Posted 5/30/2013 04:04 pm
Updated 11 months ago
LITTLE ROCK - U.S. Sen. Mark Pryor pushed back Thursday against gun control advocates, using the first ad of his Arkansas re-election bid to defend his vote against expanded background checks for firearms purchases.
Pryor's campaign said the 30-second spot will begin airing throughout Arkansas on Friday, more than 17 months before the election. It comes as the two-term Democratic lawmaker already faces an expensive television blitz from groups on the right and left.
In the spot, Pryor defends his vote against an expanded background checks measure that failed in the Senate earlier this year. Mayors Against Illegal Guns, a group co-founded by New York Mayor Michael Bloomberg, has been running television ads in Arkansas criticizing Pryor for the vote.
"The mayor of New York City is running ads against me because I opposed President Obama's gun control legislation. Nothing in the Obama plan would have prevented tragedies like Newtown, Aurora, Tucson or even Jonesboro," Pryor says in the ad. "I'm committed to finding real solutions to gun violence while protecting our second amendment rights."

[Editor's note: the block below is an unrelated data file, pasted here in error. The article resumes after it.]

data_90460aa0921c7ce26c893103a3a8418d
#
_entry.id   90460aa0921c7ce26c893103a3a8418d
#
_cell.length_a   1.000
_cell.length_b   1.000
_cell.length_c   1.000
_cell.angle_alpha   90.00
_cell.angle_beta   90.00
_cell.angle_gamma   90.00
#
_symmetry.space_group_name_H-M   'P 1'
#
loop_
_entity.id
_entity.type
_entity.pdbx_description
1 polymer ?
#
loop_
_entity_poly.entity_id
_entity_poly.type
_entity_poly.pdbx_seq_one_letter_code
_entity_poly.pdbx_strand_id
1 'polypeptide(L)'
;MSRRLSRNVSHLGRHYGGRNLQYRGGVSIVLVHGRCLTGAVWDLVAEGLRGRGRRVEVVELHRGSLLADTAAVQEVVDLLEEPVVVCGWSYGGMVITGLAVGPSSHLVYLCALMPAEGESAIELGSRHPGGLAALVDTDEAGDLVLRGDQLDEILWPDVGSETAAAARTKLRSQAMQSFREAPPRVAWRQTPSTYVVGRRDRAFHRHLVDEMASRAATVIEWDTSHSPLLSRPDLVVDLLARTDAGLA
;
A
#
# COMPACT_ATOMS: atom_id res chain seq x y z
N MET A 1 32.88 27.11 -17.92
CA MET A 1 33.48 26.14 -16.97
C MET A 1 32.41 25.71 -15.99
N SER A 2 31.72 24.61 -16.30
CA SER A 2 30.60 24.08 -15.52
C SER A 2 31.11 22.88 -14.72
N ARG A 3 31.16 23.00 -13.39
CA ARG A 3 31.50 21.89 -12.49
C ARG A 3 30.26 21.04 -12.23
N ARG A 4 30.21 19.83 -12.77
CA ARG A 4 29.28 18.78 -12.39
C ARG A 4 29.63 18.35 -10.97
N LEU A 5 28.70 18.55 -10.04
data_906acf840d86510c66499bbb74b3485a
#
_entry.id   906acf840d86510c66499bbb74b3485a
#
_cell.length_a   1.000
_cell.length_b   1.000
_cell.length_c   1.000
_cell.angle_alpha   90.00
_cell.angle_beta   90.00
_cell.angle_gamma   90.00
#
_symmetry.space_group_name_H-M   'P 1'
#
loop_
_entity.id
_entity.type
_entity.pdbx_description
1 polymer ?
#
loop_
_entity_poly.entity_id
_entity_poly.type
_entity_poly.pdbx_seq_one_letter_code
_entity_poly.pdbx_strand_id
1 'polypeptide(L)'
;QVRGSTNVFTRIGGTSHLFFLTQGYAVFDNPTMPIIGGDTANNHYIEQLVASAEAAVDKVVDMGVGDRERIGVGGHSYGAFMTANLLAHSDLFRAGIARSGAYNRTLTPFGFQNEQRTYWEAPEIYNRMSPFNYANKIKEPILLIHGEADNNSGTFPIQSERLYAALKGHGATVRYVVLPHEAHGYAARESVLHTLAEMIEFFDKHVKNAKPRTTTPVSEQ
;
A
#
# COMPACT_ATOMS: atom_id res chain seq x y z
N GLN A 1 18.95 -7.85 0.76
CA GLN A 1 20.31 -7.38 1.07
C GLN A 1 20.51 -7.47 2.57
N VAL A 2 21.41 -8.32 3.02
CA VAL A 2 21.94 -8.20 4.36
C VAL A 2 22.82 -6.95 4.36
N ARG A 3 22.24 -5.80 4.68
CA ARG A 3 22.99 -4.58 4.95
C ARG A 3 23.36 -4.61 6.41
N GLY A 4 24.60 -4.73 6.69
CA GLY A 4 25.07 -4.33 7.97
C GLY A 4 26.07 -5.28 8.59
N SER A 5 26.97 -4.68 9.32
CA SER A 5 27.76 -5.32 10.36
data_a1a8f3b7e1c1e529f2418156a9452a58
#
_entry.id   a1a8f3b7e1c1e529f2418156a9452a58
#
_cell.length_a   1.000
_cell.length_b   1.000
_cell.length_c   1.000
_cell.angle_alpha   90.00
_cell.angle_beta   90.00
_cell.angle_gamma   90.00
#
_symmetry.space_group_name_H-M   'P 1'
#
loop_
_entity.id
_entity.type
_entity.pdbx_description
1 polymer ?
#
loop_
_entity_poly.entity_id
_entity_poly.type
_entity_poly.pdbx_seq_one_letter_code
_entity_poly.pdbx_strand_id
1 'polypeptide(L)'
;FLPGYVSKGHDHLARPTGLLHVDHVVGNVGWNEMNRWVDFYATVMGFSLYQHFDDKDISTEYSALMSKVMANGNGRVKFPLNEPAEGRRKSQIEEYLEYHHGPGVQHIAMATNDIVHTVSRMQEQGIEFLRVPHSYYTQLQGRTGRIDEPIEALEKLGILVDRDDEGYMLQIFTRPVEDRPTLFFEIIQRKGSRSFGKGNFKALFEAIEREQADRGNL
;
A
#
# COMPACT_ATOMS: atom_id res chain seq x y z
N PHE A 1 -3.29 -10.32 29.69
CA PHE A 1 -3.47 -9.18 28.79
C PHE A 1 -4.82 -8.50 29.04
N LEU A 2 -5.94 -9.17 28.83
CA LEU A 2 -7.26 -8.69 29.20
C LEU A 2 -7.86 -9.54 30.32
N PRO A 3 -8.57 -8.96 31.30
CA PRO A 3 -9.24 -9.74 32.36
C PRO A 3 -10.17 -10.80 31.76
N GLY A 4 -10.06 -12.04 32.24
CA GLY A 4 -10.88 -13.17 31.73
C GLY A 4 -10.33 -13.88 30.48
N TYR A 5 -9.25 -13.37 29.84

At the end of the ad, Pryor says: "No one from New York or Washington tells me what to do. I listen to Arkansas."
Pryor is the only Democrat in Washington from Arkansas, a state that has turned increasingly Republican in recent elections. Though he doesn't yet have an opponent, he's widely viewed by Republicans as the most vulnerable incumbent seeking re-election next year.
Pryor released the ad the day after a Virginia-based Republican group, Senate Conservatives Action, began airing television ads calling the incumbent lawmaker too liberal and criticizing his vote for the federal health care law. The conservative Club for Growth also has run TV ads in the state targeting Pryor.
Pryor has said a competing gun control measure he supported that also failed in the Senate would have done more to combat gun violence. That measure, sponsored by Iowa Republican Sen. Chuck Grassley of Iowa, included stricter penalties for "straw purchases" where someone legally buys a gun for a criminal or a person barred from owning one.
(Copyright 2013 The Associated Press. All rights reserved. This material may not be published, rewritten, broadcast or distributed.)